Let's Find Out If Michael Phelps Can Outswim A Shark

by Morgan Brinlee
Mario Tama/Getty Images News/Getty Images

He's the most decorated Olympian of all time and responsible for setting dozens of world records in the pool. But can Michael Phelps swim faster than a shark? Place your bets, because the race is on.

To kick off the Discovery Channel's annual Shark Week, Phelps agreed to race a great white shark. While safety concerns mean Phelps can't exactly go head-to-head with his toothy competitor, the race, which will air Sunday, reportedly saw both Phelps and the shark swim 100 meters in the same body of open water. After each takes their turn swimming, their times will be compared to determine the winner.

"We're not in the water at the same exact time," Phelps said in an interview regarding the race for Good Morning America. "That's the one thing we wanted everyone to know — I was safe." Phelps said a team of 12 to 14 divers swam underneath him during the race to ensure his safety.

But don't put your money on Phelps just yet. Although Phelps' has reportedly been clocked at speeds as high at 6 miles an hour, great white sharks are known to regularly reach 25 miles per hour. To give Phelps a fighting chance at winning, the Discovery Channel gave him a special mono-fin and set the finish line at 100 meters. But will Phelps' endurance, attention span, or even his willingness to swim in a straight line enable him to beat one of the ocean's most legendary villains?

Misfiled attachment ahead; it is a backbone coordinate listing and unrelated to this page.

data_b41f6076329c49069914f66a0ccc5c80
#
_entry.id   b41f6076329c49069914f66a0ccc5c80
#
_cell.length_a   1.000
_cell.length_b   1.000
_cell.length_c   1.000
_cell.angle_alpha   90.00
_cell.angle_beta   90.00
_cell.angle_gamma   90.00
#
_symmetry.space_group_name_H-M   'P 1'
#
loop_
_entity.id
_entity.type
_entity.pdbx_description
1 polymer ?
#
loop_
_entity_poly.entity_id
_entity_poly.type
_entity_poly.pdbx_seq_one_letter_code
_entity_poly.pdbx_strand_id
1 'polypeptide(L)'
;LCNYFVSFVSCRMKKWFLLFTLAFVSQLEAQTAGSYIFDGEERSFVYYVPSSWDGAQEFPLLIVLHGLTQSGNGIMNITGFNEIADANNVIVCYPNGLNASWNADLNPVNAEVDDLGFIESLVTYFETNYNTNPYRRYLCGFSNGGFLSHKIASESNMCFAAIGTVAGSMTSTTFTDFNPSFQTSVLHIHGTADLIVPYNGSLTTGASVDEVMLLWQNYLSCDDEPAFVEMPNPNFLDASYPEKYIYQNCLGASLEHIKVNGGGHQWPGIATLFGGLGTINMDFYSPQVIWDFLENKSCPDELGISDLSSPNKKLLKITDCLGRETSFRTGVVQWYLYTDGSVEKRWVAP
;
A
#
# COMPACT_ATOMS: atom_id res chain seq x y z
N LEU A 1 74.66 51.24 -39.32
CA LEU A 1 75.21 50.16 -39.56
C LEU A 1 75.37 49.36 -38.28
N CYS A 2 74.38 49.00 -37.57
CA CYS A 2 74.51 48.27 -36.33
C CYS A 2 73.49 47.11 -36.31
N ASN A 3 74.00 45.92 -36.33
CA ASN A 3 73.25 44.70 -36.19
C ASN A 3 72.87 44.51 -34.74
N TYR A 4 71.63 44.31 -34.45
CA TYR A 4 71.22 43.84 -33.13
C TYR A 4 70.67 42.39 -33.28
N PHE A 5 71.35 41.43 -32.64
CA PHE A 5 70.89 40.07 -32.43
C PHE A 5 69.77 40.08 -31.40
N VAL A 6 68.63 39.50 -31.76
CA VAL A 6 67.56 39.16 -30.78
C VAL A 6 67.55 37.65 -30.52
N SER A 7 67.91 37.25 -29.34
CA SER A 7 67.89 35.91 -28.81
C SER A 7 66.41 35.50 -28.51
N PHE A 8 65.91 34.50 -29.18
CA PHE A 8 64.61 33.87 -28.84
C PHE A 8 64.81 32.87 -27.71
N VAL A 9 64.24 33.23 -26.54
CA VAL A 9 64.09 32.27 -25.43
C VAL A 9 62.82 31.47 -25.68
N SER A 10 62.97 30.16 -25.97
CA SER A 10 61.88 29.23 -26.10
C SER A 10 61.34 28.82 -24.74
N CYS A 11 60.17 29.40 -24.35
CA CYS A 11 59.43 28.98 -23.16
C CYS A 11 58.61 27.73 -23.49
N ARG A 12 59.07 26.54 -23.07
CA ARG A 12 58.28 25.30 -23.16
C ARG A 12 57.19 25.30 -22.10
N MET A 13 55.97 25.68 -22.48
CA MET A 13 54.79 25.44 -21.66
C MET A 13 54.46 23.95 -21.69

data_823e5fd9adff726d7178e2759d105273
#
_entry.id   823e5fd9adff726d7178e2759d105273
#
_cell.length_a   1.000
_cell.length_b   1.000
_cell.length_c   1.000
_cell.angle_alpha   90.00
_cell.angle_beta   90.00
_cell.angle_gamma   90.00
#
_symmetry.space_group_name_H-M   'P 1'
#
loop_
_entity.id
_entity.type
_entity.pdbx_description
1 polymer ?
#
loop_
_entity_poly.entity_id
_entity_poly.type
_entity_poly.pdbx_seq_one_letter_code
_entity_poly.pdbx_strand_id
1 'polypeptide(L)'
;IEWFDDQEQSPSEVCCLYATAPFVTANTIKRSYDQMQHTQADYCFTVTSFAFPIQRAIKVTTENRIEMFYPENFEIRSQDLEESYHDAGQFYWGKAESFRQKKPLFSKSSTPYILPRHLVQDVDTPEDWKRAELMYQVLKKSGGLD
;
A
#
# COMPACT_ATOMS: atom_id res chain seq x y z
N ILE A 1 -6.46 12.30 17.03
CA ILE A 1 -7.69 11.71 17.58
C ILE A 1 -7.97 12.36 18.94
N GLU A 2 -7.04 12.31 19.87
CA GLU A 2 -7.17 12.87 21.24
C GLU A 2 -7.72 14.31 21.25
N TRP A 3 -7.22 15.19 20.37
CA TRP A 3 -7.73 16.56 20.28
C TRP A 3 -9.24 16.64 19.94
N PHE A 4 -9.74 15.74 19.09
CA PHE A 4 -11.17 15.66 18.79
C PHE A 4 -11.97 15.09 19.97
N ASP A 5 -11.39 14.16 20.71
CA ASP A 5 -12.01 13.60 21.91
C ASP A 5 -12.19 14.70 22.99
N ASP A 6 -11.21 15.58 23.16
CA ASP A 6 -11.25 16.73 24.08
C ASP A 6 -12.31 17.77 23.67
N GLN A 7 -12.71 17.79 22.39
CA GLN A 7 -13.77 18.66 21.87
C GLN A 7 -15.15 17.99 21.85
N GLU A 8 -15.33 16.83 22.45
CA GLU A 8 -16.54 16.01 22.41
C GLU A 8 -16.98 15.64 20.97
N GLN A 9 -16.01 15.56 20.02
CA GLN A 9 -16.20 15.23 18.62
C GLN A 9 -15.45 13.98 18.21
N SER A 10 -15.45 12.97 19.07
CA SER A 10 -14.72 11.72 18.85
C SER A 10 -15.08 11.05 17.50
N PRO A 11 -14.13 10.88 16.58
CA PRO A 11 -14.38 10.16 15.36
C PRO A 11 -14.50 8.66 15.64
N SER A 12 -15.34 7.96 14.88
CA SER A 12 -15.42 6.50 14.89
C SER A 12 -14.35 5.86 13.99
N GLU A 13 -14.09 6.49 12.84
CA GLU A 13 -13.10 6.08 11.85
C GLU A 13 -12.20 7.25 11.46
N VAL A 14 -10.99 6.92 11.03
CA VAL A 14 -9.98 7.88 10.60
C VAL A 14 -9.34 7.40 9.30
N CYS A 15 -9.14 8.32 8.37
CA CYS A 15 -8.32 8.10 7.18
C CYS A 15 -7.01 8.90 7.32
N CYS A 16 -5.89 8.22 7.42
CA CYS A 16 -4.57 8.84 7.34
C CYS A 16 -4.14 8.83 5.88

Although specific details of the race are being kept relatively quiet, Phelps has divulged a bit about how he prepared for what may be his most unique race yet. "It's a lot different than what I've ever been used to," Phelps told Vanity Fair about his pre-race training and preparations. "The temperature was unbelievably cold, and I hate cold water. So making that transition — I think that's the biggest thing that I had to get my mind prepared for."

So what motivated the most decorated Olympic athlete of all time to agree to race one of the most feared (and perhaps most understood) sharks in the ocean? "Being able to swim in open water and in the same vicinity of sharks … they can swim wherever the hell they want … was just an absolute treat," Phelps told the New York Post. "I wanted to do it because it sounded awesome."

Along with racing a great white, Phelps also filmed a segment titled "Shark School with Michael Phelps," in which he gets "a crash course on everything shark" from researchers at from the Bimini Shark Lab while learning how to dive with sharks. That segment is scheduled to air July 30.